At lunchtime all the yeshive boys went to another venue, where the [Yiddish] “shule” was, where a stormy meeting was held and it was decided to strike and send an ultimatum to the Rebi. The strike committee that we assembled was the first victim, for when the members of the committee came to lead the undertaking, the Rebi, customarily a great “slapper”, began “hitting” on the right and left and the committee members fled (the biggest victim was Meyshe Rozengart, he got hit with a tin pan). That only strengthened the wrath of all the yeshive boys and another meeting was called in the same venue – it was a Friday evening – and it was decided to “fight until victory”. The whole town went topsy-turvy and Grinberg himself, who had invested so much energy in the building of the yeshive, was afraid that the whole construct would collapse and he begged the yeshive students to give up the strike. But even Grinberg could not prevail and the strike went on.

In the end the Rebi became softer and let it be known through

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his eldest son Meyshe, may he rest in peace, that he capitulated, that is, that Yankev Grinberg would remain the chief administrator of the yeshive and that all the yeshive students should come back to the yeshive on the morrow, shabes, in the morning. When we arrived for the “exam” on the lessons of the week, it was just like every shabes. The Rebi reckoned with us well. He slapped each of us and called us “striker”, whether he knew the lesson or not.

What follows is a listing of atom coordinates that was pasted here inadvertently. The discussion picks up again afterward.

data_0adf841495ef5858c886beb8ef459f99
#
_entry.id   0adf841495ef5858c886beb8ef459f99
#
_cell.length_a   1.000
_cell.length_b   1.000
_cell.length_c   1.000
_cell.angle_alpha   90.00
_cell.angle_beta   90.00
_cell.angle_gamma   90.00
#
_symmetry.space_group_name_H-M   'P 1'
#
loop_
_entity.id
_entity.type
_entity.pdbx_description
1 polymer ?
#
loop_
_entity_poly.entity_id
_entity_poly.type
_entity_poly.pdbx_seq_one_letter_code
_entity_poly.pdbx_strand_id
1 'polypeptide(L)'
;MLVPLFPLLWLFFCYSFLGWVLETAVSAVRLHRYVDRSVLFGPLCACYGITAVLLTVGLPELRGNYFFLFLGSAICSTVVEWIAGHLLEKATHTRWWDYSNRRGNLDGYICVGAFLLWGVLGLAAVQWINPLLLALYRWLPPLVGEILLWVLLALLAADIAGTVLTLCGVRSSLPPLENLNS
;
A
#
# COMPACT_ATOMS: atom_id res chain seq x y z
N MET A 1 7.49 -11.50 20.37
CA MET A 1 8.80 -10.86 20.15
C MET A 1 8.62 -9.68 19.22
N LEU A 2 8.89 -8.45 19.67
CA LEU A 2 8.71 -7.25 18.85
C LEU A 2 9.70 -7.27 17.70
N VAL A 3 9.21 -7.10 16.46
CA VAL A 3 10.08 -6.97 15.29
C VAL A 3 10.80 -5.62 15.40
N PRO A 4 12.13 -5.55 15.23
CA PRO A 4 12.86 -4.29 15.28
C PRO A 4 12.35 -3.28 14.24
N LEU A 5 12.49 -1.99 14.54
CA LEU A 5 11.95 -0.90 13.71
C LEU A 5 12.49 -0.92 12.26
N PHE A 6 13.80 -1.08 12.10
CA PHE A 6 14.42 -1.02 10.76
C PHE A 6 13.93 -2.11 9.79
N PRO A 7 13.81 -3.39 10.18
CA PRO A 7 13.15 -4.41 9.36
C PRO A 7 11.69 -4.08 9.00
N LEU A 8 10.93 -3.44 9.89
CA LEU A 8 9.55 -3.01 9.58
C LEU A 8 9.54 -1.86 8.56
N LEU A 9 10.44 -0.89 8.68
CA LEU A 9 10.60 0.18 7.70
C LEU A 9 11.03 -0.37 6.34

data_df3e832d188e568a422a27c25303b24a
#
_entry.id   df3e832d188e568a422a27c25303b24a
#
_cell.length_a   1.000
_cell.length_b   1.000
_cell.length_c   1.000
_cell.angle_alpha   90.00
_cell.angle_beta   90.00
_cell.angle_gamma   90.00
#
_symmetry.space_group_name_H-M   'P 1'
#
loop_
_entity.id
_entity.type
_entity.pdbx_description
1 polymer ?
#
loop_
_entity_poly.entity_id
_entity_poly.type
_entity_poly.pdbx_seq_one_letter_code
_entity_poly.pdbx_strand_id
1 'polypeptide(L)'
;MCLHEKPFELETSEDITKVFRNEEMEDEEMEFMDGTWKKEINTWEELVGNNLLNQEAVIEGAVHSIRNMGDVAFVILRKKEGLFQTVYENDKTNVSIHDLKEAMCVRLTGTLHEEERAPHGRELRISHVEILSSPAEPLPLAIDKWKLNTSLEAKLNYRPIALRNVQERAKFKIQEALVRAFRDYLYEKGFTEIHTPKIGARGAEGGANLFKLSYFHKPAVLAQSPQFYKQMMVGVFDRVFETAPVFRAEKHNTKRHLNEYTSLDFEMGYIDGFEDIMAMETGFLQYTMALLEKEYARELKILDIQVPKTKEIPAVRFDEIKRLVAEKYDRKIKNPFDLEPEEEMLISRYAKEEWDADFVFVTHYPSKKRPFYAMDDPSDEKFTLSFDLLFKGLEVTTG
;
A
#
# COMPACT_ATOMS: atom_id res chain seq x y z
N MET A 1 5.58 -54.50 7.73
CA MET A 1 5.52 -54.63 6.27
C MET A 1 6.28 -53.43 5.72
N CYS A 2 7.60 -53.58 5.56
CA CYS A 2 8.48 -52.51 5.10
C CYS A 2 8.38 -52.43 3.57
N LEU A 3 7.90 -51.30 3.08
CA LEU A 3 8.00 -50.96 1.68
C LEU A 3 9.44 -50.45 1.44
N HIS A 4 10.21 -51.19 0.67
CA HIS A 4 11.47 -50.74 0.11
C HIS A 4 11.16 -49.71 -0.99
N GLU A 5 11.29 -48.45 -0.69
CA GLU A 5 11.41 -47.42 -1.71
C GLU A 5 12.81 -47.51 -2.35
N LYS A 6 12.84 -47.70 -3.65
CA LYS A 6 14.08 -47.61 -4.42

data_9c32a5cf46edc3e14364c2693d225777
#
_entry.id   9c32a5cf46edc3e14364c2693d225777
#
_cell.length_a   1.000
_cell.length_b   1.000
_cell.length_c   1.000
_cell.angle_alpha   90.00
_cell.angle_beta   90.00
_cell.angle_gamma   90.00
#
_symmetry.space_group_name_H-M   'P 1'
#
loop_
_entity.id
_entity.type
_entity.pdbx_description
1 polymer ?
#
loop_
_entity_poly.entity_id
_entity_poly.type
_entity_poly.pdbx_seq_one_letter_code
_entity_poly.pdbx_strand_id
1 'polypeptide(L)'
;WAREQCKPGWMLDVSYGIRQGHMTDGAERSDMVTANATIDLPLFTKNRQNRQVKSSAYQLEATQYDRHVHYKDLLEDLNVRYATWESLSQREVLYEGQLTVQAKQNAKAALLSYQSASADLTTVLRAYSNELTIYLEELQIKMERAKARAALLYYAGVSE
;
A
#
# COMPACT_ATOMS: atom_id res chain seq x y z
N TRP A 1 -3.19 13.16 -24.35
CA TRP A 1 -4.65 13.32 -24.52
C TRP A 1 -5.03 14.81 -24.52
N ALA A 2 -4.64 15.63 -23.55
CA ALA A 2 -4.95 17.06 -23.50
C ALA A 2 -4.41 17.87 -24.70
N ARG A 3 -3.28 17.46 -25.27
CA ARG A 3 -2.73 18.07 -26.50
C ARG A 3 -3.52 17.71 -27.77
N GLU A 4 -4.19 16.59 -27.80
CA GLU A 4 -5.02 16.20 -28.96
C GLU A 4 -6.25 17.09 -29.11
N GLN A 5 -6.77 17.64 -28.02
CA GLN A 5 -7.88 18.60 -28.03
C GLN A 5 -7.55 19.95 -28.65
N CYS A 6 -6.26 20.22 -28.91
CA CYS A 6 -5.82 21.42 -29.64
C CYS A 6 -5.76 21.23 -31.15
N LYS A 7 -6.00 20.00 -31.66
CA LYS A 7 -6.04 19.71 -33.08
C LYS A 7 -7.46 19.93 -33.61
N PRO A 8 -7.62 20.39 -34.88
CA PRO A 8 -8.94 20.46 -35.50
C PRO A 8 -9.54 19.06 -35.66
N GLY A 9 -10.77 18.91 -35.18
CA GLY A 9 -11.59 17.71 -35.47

To celebrate the victory of the strike we three, the close friends Yoysef Rozentsvayg, Avrom Piekarski and the writer of these lines, went, on the interim days of peysakh [Passover] when we were free from studying – to the photographer Yudl Librakh and had ourselves photographed in the same clothes that we wore in the yeshive. One of the yeshive students who lived there as a neighbor saw us going in to the photographer's. He went right to the yeshive and told Benyumin, the Rebi's assistant, may he rest in peace – who was already dabbling in the administration of the yeshive. When we returned to the yeshive, Yoysef Rozentsvayg, may he rest in peace, happened to enter first, and Benyumin the Rebi's assistant regaled him with curses and fists. When I arrived at the yeshive with Avrom Piekarski several of our friends were waiting and warned us about the punishment that awaited us, and we went right home. Yoysef Rozentsvayg got a monetary penalty, his father had to pay double tuition; Avrom Piekarski did not even consider going back to the yeshive; and I had lost the desire to study further at the yeshive.

And even now when I recall those yeshive years, feel longing for the past, then despite all the slaps, conflicts and misunderstandings among the Rebi, the yeshive administration and the students, the yeshive did give us a lot and I believe that each of us former pupils of the Sokolov Yeshive, still feel the intellectual influence of those years.